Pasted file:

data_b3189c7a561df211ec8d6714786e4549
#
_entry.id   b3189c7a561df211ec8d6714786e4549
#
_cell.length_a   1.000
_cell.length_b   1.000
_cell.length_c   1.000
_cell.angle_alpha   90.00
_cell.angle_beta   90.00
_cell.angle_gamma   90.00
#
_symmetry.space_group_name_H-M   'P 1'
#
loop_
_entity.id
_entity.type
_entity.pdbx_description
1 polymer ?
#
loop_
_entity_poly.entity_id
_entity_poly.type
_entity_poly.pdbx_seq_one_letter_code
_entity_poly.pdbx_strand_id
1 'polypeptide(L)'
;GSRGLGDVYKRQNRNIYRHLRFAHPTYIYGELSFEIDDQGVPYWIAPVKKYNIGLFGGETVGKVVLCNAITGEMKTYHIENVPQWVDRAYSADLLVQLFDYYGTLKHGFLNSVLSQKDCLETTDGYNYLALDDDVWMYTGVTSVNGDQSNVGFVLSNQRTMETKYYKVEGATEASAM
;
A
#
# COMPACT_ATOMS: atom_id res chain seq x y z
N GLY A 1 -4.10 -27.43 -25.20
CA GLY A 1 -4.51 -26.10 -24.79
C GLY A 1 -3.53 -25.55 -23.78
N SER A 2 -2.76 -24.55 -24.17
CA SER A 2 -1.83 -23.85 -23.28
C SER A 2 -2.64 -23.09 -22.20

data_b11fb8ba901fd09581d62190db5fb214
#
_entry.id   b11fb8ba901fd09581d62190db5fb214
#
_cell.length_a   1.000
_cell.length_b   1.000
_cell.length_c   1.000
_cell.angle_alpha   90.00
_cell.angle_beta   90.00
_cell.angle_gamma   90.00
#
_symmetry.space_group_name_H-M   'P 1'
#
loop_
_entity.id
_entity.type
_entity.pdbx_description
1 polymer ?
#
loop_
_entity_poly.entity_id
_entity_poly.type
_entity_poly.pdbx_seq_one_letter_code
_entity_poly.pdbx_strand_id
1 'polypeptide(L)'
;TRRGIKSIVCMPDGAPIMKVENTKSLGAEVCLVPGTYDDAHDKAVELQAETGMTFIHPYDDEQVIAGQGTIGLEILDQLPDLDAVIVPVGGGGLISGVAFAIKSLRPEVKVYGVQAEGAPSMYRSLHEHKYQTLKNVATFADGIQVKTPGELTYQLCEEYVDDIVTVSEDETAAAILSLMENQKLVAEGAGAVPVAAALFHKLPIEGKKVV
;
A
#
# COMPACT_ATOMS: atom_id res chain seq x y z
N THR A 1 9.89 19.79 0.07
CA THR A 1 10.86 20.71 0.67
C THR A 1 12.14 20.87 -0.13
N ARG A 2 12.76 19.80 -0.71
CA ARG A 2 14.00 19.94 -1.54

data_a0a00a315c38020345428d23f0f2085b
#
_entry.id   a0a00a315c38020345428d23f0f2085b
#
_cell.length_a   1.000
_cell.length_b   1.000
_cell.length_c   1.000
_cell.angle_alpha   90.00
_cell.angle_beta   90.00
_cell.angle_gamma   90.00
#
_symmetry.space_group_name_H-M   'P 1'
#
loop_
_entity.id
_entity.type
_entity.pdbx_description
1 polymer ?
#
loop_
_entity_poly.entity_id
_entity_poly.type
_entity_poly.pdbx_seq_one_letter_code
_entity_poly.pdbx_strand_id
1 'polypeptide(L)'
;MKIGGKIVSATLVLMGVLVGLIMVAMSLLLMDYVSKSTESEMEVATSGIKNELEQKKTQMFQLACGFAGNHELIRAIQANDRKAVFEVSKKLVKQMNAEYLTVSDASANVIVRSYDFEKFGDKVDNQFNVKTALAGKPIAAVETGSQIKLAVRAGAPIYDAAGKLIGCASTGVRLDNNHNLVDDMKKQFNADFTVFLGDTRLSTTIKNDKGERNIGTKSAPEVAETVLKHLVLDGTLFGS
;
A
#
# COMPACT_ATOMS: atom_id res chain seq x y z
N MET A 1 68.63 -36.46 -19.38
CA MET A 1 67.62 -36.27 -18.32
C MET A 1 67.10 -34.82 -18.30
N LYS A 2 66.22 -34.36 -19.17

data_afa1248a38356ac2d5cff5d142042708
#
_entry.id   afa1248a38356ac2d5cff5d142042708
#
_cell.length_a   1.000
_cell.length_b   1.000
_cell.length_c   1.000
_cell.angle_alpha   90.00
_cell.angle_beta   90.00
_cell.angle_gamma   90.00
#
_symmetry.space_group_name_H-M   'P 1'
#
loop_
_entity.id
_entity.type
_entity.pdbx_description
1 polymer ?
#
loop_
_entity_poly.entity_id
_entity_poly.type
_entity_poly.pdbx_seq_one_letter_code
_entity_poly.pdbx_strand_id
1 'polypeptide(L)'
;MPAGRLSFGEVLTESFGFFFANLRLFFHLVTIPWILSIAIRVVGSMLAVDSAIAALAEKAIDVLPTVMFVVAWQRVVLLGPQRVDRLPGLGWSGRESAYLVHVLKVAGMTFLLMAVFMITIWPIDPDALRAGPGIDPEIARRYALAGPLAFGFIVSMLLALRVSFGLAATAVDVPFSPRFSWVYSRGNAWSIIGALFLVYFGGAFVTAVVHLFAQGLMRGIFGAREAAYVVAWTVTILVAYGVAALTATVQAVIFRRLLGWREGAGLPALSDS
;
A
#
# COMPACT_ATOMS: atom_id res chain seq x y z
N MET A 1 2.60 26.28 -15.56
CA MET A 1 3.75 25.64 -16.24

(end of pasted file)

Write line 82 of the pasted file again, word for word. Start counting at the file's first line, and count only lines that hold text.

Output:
#